This value of this modification to the sway bar is debatable. But hey, don’t let fear and good judgement hold you back from having a bit of fun. And god knows I’m not going to sit here and tell you this is an original idea, I’m old enough to know that someone somewhere has done this before.
I didn’t look forward to installing the sway bar drop links with Whiteline polyU bushing. It can be a bit of a struggle getting the drop link onto the sway bar. Mind you, Chris at T3 Techiniques makes it look easy in his video. By the way, T3 Technique is a place to buy polyurethane bushings and other suspension parts.
I had thought about the notion of cutting the knob end off the sway bar then drill and tap a hole so a thick washer could be attached to replace the knob. But I didn’t like that idea for a few reasons.
So what I did do was this, I welded a 3/8″ stainless steel bolt to the end of the sway bar. Well I should say sploodge welded the bolt on, not pretty.
Some tubular spacers, lube, and a nut and the bushing ( already fully seated in the drop link by squeezing the two together in a vise) and hey presto, the bushing and link can be easily pushed on to the sway bar. Hey don’t rely on this pic for correct orientation of the sway bar bend to the sway bar, I was just doing a test run and didn’t take care. I did get it right in the final assembly… I think 🙂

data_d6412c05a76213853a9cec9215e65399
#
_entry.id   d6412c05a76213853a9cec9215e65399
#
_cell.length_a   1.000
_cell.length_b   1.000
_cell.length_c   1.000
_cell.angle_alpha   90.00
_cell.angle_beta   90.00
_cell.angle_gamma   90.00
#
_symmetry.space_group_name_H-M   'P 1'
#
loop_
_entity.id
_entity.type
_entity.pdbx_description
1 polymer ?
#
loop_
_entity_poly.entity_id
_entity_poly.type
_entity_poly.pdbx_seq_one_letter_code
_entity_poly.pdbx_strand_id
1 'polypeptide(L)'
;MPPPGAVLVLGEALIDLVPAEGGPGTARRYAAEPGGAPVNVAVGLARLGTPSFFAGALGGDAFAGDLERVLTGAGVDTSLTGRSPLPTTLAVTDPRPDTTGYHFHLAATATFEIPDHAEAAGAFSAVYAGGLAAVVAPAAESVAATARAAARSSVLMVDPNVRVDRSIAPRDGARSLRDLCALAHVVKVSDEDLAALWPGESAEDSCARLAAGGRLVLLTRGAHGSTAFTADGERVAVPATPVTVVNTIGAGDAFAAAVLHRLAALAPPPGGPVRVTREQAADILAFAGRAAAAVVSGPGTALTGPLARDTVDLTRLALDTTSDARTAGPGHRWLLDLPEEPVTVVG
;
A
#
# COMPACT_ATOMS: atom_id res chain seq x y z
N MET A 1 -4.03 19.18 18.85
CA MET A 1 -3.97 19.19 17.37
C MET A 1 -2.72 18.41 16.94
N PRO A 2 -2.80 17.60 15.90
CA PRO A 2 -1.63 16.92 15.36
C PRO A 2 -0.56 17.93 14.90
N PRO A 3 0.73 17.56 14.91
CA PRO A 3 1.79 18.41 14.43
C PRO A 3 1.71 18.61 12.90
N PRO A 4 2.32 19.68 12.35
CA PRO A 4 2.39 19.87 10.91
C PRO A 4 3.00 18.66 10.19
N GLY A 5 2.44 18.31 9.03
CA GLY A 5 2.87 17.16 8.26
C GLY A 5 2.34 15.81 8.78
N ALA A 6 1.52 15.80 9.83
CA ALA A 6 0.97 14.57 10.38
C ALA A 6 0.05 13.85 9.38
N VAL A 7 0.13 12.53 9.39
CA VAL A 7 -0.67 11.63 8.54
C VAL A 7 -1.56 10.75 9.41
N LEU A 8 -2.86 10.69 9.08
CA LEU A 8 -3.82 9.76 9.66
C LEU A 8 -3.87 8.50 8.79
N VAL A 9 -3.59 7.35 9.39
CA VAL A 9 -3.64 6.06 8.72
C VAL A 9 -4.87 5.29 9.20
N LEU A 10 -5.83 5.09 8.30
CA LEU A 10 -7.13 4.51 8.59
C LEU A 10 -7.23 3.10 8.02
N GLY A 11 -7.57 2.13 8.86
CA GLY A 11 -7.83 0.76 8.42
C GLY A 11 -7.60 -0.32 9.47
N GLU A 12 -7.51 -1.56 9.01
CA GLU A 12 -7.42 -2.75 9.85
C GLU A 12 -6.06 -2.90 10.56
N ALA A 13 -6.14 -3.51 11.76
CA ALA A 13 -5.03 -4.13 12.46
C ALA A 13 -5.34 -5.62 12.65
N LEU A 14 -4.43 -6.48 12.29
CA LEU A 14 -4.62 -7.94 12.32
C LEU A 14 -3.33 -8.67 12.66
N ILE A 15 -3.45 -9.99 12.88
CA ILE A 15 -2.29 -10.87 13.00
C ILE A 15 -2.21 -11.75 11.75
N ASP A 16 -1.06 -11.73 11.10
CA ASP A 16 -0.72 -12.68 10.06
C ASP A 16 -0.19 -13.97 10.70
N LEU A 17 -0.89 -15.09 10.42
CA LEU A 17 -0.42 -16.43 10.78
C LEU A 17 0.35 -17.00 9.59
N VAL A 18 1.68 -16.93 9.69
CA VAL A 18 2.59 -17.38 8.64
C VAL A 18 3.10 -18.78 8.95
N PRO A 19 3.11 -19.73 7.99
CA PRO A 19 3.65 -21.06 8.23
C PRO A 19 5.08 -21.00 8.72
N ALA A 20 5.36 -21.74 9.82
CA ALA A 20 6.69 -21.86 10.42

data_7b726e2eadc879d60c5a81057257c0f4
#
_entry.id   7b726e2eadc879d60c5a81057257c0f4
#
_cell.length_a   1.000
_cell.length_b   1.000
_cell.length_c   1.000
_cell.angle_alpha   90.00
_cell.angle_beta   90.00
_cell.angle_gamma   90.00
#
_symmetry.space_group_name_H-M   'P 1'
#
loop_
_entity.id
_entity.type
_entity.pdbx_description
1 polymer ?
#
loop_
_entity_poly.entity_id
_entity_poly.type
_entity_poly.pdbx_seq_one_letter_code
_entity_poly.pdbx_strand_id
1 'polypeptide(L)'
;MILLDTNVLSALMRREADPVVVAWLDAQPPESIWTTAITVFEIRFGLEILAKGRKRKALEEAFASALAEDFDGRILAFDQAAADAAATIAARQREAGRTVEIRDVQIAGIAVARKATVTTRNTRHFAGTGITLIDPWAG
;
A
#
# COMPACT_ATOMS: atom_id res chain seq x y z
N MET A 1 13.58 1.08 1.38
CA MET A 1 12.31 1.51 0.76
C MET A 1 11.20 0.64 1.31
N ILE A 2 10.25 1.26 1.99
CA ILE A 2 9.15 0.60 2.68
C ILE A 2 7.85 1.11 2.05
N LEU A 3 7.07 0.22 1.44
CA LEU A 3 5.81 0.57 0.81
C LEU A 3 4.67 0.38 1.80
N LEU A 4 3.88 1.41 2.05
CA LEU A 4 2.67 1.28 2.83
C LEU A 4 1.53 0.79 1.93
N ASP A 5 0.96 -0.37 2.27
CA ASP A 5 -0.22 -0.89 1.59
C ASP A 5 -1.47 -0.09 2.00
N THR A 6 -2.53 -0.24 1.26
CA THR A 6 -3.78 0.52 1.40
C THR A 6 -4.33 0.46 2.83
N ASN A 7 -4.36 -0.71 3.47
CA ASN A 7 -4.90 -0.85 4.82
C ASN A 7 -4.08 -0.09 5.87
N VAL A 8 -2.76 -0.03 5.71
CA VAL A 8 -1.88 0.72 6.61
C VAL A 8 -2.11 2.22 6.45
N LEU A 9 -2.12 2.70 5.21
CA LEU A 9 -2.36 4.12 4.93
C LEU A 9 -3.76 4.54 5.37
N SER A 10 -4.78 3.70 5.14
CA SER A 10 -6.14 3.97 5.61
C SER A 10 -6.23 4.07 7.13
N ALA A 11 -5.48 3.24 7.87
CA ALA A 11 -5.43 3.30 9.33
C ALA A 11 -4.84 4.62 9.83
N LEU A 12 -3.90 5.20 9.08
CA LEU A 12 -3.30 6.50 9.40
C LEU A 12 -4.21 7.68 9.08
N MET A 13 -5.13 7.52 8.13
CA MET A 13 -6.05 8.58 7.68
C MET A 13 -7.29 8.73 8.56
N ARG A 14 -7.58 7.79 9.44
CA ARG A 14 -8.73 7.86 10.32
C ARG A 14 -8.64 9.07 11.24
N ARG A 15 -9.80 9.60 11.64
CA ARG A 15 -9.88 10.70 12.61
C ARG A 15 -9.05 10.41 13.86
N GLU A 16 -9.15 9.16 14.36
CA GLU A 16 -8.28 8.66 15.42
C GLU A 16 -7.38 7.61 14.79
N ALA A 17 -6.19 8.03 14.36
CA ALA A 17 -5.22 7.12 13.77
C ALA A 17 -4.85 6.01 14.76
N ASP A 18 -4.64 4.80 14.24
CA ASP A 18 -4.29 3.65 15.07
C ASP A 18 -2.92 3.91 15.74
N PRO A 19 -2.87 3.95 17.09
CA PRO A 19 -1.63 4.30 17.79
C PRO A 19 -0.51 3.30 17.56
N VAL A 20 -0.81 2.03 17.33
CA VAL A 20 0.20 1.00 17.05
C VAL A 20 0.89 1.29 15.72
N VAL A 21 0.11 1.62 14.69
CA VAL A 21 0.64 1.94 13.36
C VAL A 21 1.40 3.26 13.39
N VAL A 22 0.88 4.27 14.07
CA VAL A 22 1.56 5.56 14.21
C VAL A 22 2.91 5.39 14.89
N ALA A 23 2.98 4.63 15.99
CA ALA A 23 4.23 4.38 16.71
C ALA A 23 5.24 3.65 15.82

i made a Delrin cap to fit over the exposed bolt. Tidies things up and may help to prevent the drop link coming off the end of the sway bar. This has happend with the softer urethane Powerflex bushings, maybe not as likely with the harder Whiteline bushings I have used, but hey, it’s another justification for this mod.
And of course I scraped the heck out of the paint on the sway bar installing it on the van.
I guess I should show hey finished drop links. I had machined them a while back, 3/4″ (19 mm) stainless rod and heavy walled ( sorry I forget the wall thickness) tubing which had ID of 1 1/2″ (38mm) very close to to the stock link. Threaded the end M12X1.5, and a section approximately 17mm in diameter where it passes through the drop link bushings. No spacer in this set up, we’ll see how that works out, but is not an original idea.
I bent them on a friend’s press using a quickly made set up that does leave some dimples in the bar. I think I took about 8 tons of force to bend them. I was shooting for 4 degree bend, but I went a degree or so more. I don’t think that will be a problem.
I cut them to length and ground a chisel point on the end. One root pass, then two straddling passes of weld, then I washed over with the torch. I got a bit of under cut on the rod, I could have done better but it will be strong enough. Notice the pattern on the ring portion, patented “Chattr-Mastr” finish on the bevel.
I used the cup washers I made a while back, but welded on a smaller diameter flat washer to the should of the drop link as I was worried that the enlarged hole of the cup washer would get pressed over the shoulder under hard use in the van. I think you might spot that washer in the pic of the sway bar install. I’m happy with these drop links, maybe not in the same league as Burley Motorsport’s, but ok for an amateur.
And another thing, with the bolt welded to the bar it is possible to make some little adapter so one could use a puller to remove the drop link from the bar easily. Ok, that’s a pretty weak advantage of this modification but I’m trying to find other reasons to account for the time and effort.